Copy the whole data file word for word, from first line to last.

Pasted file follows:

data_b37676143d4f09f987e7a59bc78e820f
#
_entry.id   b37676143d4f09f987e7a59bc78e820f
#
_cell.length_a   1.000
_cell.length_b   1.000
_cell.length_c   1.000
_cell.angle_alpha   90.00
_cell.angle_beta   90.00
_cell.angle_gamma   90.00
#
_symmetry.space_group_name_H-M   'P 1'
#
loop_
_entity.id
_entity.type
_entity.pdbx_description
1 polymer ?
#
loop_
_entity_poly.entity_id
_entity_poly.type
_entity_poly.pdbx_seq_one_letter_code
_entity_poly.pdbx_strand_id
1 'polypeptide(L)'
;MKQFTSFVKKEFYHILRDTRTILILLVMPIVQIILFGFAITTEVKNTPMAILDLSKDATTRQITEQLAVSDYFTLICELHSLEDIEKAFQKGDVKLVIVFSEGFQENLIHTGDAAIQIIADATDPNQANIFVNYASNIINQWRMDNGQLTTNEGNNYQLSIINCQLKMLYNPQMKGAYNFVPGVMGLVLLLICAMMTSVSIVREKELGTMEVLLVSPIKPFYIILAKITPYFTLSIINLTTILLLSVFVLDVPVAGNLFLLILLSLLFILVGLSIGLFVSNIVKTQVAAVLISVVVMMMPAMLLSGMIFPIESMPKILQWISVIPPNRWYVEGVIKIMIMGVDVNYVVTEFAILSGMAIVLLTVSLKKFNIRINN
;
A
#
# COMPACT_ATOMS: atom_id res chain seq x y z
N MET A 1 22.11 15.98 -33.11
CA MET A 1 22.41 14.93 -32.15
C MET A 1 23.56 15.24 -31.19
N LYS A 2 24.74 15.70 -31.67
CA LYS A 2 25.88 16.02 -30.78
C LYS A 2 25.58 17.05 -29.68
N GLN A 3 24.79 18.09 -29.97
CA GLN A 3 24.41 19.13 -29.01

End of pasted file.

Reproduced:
data_b37676143d4f09f987e7a59bc78e820f
#
_entry.id   b37676143d4f09f987e7a59bc78e820f
#
_cell.length_a   1.000
_cell.length_b   1.000
_cell.length_c   1.000
_cell.angle_alpha   90.00
_cell.angle_beta   90.00
_cell.angle_gamma   90.00
#
_symmetry.space_group_name_H-M   'P 1'
#
loop_
_entity.id
_entity.type
_entity.pdbx_description
1 polymer ?
#
loop_
_entity_poly.entity_id
_entity_poly.type
_entity_poly.pdbx_seq_one_letter_code
_entity_poly.pdbx_strand_id
1 'polypeptide(L)'
;MKQFTSFVKKEFYHILRDTRTILILLVMPIVQIILFGFAITTEVKNTPMAILDLSKDATTRQITEQLAVSDYFTLICELHSLEDIEKAFQKGDVKLVIVFSEGFQENLIHTGDAAIQIIADATDPNQANIFVNYASNIINQWRMDNGQLTTNEGNNYQLSIINCQLKMLYNPQMKGAYNFVPGVMGLVLLLICAMMTSVSIVREKELGTMEVLLVSPIKPFYIILAKITPYFTLSIINLTTILLLSVFVLDVPVAGNLFLLILLSLLFILVGLSIGLFVSNIVKTQVAAVLISVVVMMMPAMLLSGMIFPIESMPKILQWISVIPPNRWYVEGVIKIMIMGVDVNYVVTEFAILSGMAIVLLTVSLKKFNIRINN
;
A
#
# COMPACT_ATOMS: atom_id res chain seq x y z
N MET A 1 22.11 15.98 -33.11
CA MET A 1 22.41 14.93 -32.15
C MET A 1 23.56 15.24 -31.19
N LYS A 2 24.74 15.70 -31.67
CA LYS A 2 25.88 16.02 -30.78
C LYS A 2 25.58 17.05 -29.68
N GLN A 3 24.79 18.09 -29.97
CA GLN A 3 24.41 19.13 -29.01